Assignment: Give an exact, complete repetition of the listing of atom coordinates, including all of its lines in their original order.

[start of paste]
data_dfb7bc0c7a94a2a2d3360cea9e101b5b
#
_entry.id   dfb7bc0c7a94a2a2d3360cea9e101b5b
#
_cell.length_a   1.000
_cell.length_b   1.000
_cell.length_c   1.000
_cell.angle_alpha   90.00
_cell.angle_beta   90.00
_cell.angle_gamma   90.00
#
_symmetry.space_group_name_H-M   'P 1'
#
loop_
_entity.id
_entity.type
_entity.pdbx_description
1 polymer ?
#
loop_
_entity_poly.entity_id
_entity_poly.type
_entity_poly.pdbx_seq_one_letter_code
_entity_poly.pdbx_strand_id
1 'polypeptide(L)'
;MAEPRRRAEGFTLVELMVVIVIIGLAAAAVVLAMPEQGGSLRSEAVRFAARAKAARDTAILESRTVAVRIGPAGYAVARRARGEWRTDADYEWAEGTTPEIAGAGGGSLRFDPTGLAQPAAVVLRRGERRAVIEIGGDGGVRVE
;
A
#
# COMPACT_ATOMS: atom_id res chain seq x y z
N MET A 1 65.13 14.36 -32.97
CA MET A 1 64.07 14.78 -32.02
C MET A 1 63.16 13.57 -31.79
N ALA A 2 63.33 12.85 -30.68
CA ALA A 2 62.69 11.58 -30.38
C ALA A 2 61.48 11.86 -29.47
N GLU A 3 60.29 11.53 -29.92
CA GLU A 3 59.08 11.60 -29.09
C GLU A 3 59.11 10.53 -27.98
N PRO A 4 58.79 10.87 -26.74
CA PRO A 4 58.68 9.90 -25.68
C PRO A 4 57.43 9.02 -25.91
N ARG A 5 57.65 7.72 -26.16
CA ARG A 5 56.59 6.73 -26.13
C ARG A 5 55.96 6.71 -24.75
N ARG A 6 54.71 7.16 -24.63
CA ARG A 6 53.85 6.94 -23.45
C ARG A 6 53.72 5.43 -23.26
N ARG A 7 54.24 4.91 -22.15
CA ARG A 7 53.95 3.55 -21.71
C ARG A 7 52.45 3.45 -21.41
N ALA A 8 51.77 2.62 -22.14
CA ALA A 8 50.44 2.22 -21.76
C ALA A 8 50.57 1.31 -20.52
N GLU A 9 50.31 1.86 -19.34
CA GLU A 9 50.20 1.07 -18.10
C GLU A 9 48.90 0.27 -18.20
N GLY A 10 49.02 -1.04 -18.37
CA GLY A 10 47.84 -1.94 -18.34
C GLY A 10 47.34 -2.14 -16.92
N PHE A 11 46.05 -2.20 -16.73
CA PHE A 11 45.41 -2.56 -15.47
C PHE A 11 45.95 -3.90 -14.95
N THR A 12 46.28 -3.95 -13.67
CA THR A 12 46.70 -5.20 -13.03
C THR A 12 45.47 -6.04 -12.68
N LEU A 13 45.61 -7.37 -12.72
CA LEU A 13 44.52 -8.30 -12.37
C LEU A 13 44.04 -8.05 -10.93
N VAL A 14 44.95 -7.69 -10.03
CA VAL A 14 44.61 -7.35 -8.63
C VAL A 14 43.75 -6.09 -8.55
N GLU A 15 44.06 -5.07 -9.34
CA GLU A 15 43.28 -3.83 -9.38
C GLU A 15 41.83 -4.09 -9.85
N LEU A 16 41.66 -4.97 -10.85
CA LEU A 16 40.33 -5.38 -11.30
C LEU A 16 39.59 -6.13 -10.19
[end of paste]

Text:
data_dfb7bc0c7a94a2a2d3360cea9e101b5b
#
_entry.id   dfb7bc0c7a94a2a2d3360cea9e101b5b
#
_cell.length_a   1.000
_cell.length_b   1.000
_cell.length_c   1.000
_cell.angle_alpha   90.00
_cell.angle_beta   90.00
_cell.angle_gamma   90.00
#
_symmetry.space_group_name_H-M   'P 1'
#
loop_
_entity.id
_entity.type
_entity.pdbx_description
1 polymer ?
#
loop_
_entity_poly.entity_id
_entity_poly.type
_entity_poly.pdbx_seq_one_letter_code
_entity_poly.pdbx_strand_id
1 'polypeptide(L)'
;MAEPRRRAEGFTLVELMVVIVIIGLAAAAVVLAMPEQGGSLRSEAVRFAARAKAARDTAILESRTVAVRIGPAGYAVARRARGEWRTDADYEWAEGTTPEIAGAGGGSLRFDPTGLAQPAAVVLRRGERRAVIEIGGDGGVRVE
;
A
#
# COMPACT_ATOMS: atom_id res chain seq x y z
N MET A 1 65.13 14.36 -32.97
CA MET A 1 64.07 14.78 -32.02
C MET A 1 63.16 13.57 -31.79
N ALA A 2 63.33 12.85 -30.68
CA ALA A 2 62.69 11.58 -30.38
C ALA A 2 61.48 11.86 -29.47
N GLU A 3 60.29 11.53 -29.92
CA GLU A 3 59.08 11.60 -29.09
C GLU A 3 59.11 10.53 -27.98
N PRO A 4 58.79 10.87 -26.74
CA PRO A 4 58.68 9.90 -25.68
C PRO A 4 57.43 9.02 -25.91
N ARG A 5 57.65 7.72 -26.16
CA ARG A 5 56.59 6.73 -26.13
C ARG A 5 55.96 6.71 -24.75
N ARG A 6 54.71 7.16 -24.63
CA ARG A 6 53.85 6.94 -23.45
C ARG A 6 53.72 5.43 -23.26
N ARG A 7 54.24 4.91 -22.15
CA ARG A 7 53.95 3.55 -21.71
C ARG A 7 52.45 3.45 -21.41
N ALA A 8 51.77 2.62 -22.14
CA ALA A 8 50.44 2.22 -21.76
C ALA A 8 50.57 1.31 -20.52
N GLU A 9 50.31 1.86 -19.34
CA GLU A 9 50.20 1.07 -18.10
C GLU A 9 48.90 0.27 -18.20
N GLY A 10 49.02 -1.04 -18.37
CA GLY A 10 47.84 -1.94 -18.34
C GLY A 10 47.34 -2.14 -16.92
N PHE A 11 46.05 -2.20 -16.73
CA PHE A 11 45.41 -2.56 -15.47
C PHE A 11 45.95 -3.90 -14.95
N THR A 12 46.28 -3.95 -13.67
CA THR A 12 46.70 -5.20 -13.03
C THR A 12 45.47 -6.04 -12.68
N LEU A 13 45.61 -7.37 -12.72
CA LEU A 13 44.52 -8.30 -12.37
C LEU A 13 44.04 -8.05 -10.93
N VAL A 14 44.95 -7.69 -10.03
CA VAL A 14 44.61 -7.35 -8.63
C VAL A 14 43.75 -6.09 -8.55
N GLU A 15 44.06 -5.07 -9.34
CA GLU A 15 43.28 -3.83 -9.38
C GLU A 15 41.83 -4.09 -9.85
N LEU A 16 41.66 -4.97 -10.85
CA LEU A 16 40.33 -5.38 -11.30
C LEU A 16 39.59 -6.13 -10.19